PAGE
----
A shift in supply
Change of this kind will not happen overnight. North America will initiate the shift from supply uncertainty to excess, but there will be other contributors to supply, such as countries in Africa with abundant stranded gas resources. In other words, the gross imbalances will not be resolved neatly, but by negotiations between many companies and many governments, requiring massive expenditure on gas production, liquefaction and transportation. Many investments will likely not move forward for financial or regulatory reasons and some of those that do progress will experience cost and timing overruns. Even North America will face difficulties when its exports exceed 20% (or about 6 trillion cf) of local consumption: the temporary strain of balancing local consumption with a high level of exports may cause short-term prices spikes and regulators may become trigger happy and limit exports. However, despite all these uncertainties, there will be enough gas in the pot to stir and instigate a new era of convergence.
The new order will evolve in phases. In the first phase, sufficient LNG volumes will be made available to the market to begin to break the link with crude oil prices in supply contracts. We are already seeing the initiation of this phase in cases where volumes are contracted from the US. As volumes increase, spot trade will become more liquid. This will trigger the second phase, in which price volatility will diminish, encouraging more spot buyers to participate in the market. As trade expands, conversion and transportation costs will benefit from economies of scale, and spreads will be narrowed. This will usher in the final phase: hub-based gas-on-gas pricing.
This shift will be driven by sizeable financial incentives. In terms of absolute price differentials, we believe the incentive could eventually be significant. By the time the final phase is complete, which may be after 2025, gas-price ratios could be 1:1.75:2.5 (North America:Europe:Asia). Given our expectation for Henry Hub prices, this implies that the spread between Asia and North American prices could shrink by 50% (or more) from the current level. Utilities in Japan and Korea will start seeing this phenomenon in the coming decade and will be unable to resist buying in the spot market. They may even begin to revise existing contracts, and encourage the development of trading hubs to replace long-term, take-or-pay contracts. This happened during the deregulation of US gas markets: before the mid-1980s, the US gas market was highly regulated – not unlike the global gas market today. Following Federal Energy Regulatory Commission’s deregulation of the gas market, large amounts of gas became available, catalysing the development of a spot market in which prices were significantly below those in the long-term, take-or-pay contracts that utilities then had with gas suppliers. The utilities rejected their contracts en masse, claiming a form of force majeure. It was a multi-billion dollar debacle, but one that resulted in the cancellation of take-or-pay contracts and a universal switch to the spot market. The same incentives will arise in Asia over the next decade and some of the same players will face the same choices.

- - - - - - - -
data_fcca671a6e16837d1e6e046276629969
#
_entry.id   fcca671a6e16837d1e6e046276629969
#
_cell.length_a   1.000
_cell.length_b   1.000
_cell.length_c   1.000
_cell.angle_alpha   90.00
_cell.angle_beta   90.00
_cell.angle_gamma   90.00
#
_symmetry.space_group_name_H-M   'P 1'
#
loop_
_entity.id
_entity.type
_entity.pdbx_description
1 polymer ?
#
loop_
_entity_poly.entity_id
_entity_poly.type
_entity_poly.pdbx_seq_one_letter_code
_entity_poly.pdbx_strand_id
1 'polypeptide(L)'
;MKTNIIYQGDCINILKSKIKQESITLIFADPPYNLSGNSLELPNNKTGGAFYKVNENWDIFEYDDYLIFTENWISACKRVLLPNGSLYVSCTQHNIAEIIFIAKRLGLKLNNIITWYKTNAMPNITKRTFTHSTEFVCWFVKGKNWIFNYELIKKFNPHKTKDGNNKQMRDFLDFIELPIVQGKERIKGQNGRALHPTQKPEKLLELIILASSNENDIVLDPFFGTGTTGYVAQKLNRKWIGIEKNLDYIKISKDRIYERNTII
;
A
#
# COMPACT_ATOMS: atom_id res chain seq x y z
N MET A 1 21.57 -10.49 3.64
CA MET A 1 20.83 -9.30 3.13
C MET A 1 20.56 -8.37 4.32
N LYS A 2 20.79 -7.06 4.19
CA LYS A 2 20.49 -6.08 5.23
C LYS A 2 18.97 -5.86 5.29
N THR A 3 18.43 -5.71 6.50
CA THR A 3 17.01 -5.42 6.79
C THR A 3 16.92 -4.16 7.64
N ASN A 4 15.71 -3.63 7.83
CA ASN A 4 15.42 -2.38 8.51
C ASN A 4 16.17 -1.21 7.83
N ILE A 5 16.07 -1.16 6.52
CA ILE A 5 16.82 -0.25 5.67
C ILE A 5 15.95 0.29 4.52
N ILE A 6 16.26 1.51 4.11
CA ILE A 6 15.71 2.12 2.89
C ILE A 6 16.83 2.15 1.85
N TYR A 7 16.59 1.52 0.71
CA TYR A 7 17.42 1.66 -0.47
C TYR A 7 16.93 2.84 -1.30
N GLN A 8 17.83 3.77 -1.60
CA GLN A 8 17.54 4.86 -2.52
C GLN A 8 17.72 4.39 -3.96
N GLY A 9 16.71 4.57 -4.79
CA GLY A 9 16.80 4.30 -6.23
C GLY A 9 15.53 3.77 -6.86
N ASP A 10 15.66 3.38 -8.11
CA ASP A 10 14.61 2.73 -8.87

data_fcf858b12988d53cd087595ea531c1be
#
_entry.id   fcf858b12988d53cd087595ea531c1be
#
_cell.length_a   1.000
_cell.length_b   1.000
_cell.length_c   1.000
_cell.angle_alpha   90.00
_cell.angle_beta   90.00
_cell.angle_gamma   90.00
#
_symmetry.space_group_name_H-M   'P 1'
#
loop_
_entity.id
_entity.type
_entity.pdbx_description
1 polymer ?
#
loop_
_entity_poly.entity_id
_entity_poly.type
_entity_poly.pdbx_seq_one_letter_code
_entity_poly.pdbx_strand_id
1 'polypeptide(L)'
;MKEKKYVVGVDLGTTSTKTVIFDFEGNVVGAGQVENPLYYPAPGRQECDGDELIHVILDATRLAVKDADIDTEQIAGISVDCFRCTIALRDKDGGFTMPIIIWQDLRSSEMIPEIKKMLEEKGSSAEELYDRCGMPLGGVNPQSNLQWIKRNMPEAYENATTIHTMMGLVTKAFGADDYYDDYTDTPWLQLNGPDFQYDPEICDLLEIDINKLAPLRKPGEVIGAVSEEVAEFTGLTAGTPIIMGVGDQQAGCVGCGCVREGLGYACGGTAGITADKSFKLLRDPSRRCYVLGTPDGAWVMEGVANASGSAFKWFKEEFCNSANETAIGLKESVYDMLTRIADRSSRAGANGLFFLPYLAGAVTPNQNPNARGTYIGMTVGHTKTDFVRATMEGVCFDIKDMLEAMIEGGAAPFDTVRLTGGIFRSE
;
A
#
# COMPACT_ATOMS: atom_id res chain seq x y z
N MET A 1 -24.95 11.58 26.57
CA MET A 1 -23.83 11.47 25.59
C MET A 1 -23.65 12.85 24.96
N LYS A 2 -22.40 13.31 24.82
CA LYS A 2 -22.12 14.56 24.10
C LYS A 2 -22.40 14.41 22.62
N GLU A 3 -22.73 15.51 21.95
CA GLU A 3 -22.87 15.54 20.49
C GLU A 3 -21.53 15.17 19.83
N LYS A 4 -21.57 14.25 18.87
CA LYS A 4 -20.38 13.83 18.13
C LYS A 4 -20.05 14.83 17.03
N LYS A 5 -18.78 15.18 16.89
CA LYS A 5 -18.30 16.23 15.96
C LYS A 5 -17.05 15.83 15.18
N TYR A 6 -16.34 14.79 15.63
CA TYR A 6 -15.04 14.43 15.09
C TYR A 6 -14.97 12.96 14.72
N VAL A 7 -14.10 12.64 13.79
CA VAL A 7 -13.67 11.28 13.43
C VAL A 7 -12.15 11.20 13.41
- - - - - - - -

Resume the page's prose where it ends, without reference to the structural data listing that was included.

Even if a cartel of potential suppliers of incremental LNG to Asia were to be formed, it probably would not prevent the break-up of the current market stratification and would likely be illegal. There is enough uncertainty in the ability of others to execute, in demand forecasts, and national interest, to move ahead with a large part of the planned investments. Newly discovered North American gas would become available not through a single entity, but through hundreds of producers, pipeline operators, plant operators and ship owners. Such an intricate cartel of producers, chillers, and shippers is unlikely to be formed.
The imbalance that we see developing is mostly to be expected. Natural gas is a necessity to modern economies. That we will find and develop the exact amount needed, not more and not less, is unlikely. The availability of unconventional gas in North America has tipped the balance domestically and may have a similar effect on global markets – to say nothing of the prospects for unconventional gas outside North America. Now that the innovation in gas recovery has become clear, the imbalance and resulting market stress becomes more a matter of timing. And timing is critically important in a capital-intensive industry like oil and gas. Consequently, public and private decision-makers will need to gauge the implications of a market shift. For example, if large volumes of LNG from North America can make their way to the global market, how should they adjust their plans for unconventional and frontier development globally? Should they, in fact, amend these plans at all? What about LNG development in regions where the cost of developing LNG projects is high, such as Australia and East Africa? Will chemical and energy-intensive manufacturing companies slow their move into the US even if it stays cost advantaged but not by much, and maybe even cost neutral after accounting for moving finished products to the demand centres in Asia? What will the various countries with ambitious plans to develop renewable resources do? Will cheap gas deal clean-tech another blow? Will the growth of coal-fired power in places like China stall? Questions such as these form a complex strategic picture for players across the energy value chain.
Ultimately, if the resource exists – and we know it does, in abundance – the industry will find a way to get it to the desired consumption points. Consequently, convergence of the gas markets, excluding transportation basis and other structural factors, is not a question of “if” but of “when” – and based on the evidence, it may very well begin to happen in the next decade.